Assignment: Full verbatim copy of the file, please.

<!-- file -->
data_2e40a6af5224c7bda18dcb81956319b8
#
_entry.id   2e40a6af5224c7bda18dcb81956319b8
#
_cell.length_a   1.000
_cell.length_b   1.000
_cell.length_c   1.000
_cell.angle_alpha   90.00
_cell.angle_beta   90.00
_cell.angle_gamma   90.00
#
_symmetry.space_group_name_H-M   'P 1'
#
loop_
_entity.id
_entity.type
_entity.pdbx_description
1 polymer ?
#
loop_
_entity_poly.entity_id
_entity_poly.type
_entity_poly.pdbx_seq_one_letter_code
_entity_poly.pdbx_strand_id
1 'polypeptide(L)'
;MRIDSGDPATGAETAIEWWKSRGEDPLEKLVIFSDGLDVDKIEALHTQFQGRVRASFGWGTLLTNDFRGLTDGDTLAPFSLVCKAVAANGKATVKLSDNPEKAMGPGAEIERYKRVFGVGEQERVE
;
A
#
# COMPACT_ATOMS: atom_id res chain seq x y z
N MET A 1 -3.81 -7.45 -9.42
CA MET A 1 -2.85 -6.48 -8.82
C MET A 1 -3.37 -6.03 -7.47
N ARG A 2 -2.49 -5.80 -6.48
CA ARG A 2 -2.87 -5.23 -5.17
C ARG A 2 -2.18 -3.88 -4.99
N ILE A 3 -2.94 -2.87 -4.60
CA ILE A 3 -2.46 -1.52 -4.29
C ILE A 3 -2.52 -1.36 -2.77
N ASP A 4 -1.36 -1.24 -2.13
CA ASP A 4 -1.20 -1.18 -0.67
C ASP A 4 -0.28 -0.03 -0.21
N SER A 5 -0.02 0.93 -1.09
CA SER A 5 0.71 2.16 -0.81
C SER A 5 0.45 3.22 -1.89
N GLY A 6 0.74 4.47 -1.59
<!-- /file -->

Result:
data_2e40a6af5224c7bda18dcb81956319b8
#
_entry.id   2e40a6af5224c7bda18dcb81956319b8
#
_cell.length_a   1.000
_cell.length_b   1.000
_cell.length_c   1.000
_cell.angle_alpha   90.00
_cell.angle_beta   90.00
_cell.angle_gamma   90.00
#
_symmetry.space_group_name_H-M   'P 1'
#
loop_
_entity.id
_entity.type
_entity.pdbx_description
1 polymer ?
#
loop_
_entity_poly.entity_id
_entity_poly.type
_entity_poly.pdbx_seq_one_letter_code
_entity_poly.pdbx_strand_id
1 'polypeptide(L)'
;MRIDSGDPATGAETAIEWWKSRGEDPLEKLVIFSDGLDVDKIEALHTQFQGRVRASFGWGTLLTNDFRGLTDGDTLAPFSLVCKAVAANGKATVKLSDNPEKAMGPGAEIERYKRVFGVGEQERVE
;
A
#
# COMPACT_ATOMS: atom_id res chain seq x y z
N MET A 1 -3.81 -7.45 -9.42
CA MET A 1 -2.85 -6.48 -8.82
C MET A 1 -3.37 -6.03 -7.47
N ARG A 2 -2.49 -5.80 -6.48
CA ARG A 2 -2.87 -5.23 -5.17
C ARG A 2 -2.18 -3.88 -4.99
N ILE A 3 -2.94 -2.87 -4.60
CA ILE A 3 -2.46 -1.52 -4.29
C ILE A 3 -2.52 -1.36 -2.77
N ASP A 4 -1.36 -1.24 -2.13
CA ASP A 4 -1.20 -1.18 -0.67
C ASP A 4 -0.28 -0.03 -0.21
N SER A 5 -0.02 0.93 -1.09
CA SER A 5 0.71 2.16 -0.81
C SER A 5 0.45 3.22 -1.89
N GLY A 6 0.74 4.47 -1.59